Morocco: US oil firm creates tension over Western Sahara

Oil & gas rig12 March 2014, Washington — Even as U.S. and Moroccan executives meet to discuss strengthening private sector ties between the two countries, advocacy groups are raising concerns about plans by a U.S. energy firm to explore for oil in the contested territory known as Western Sahara.

Government and business leaders from the United States and Morocco are gathering in Rabat this week for the second annual Morocco-U.S. Business Development Conference. The Moroccan government hopes to capitalise on its 2006 free trade agreement with the United States and encourage U.S. investment in the country by presenting it as a gateway to European, Middle Eastern and African markets.

“There’s a lot going on in Morocco, and the question is how can it leverage what it has to attract American investments to Morocco that can then be directed to a European market or south to the African markets,” Jean AbiNader, the executive director of the Moroccan American Trade and Investment Centre, a non-profit established by Morocco’s King Mohammed VI, told IPS.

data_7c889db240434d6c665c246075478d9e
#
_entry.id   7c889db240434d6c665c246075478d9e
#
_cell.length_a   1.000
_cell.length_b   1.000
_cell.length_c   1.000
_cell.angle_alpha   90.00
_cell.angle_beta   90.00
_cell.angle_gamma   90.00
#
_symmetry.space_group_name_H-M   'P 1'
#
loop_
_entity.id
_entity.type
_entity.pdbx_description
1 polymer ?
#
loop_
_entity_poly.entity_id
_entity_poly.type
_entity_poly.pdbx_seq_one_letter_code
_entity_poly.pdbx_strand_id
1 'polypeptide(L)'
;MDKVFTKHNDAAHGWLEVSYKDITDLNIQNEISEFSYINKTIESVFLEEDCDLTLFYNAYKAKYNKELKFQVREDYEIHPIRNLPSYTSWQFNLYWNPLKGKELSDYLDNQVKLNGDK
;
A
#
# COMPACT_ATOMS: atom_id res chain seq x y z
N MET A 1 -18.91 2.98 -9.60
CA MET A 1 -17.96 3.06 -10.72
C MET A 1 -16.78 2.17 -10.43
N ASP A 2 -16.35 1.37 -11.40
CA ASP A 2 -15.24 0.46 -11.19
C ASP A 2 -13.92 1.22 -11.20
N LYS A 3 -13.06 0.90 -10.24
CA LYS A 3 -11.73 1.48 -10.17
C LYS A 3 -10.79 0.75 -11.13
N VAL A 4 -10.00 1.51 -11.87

Morocco has placed a high emphasis on oil and gas exploration in its energy policy. At this week’s conference, participating energy companies, such as Dow Chemical, were given the option to attend sessions on Morocco’s energy sector, highlighting the potential for both renewable and carbon-based investment in the kingdom.

While international investors in renewable energy have long favoured Morocco, enabling the construction of solar plants and wind farms, U.S. and European corporations are also rushing to take advantage of concessions for possible oil reserves, some of which are potentially located in the Western Sahara, which many people view as under Moroccan occupation.

One such firm is the Texas-based Kosmos Energy, which has already begun offshore hydrocarbon exploration in three blocks of Morocco’s AgadirBasin. More controversially, Kosmos now intends to start oil exploration in an area off the Western Saharan coast, known as Cap Boujdour, in October.

Advocacy groups like the Western Sahara Resource Watch (WSRW) contest the legality of foreign businesses, like Kosmos, working with the Moroccan government to exploit Western Saharan resources.

“Morocco is not willing to allow the people the right to self-determination today, and the oil industry is becoming an obstacle in terms of putting pressure in Morocco to accept that right,” Erik Hagen, WSRW’s chair, told IPS.


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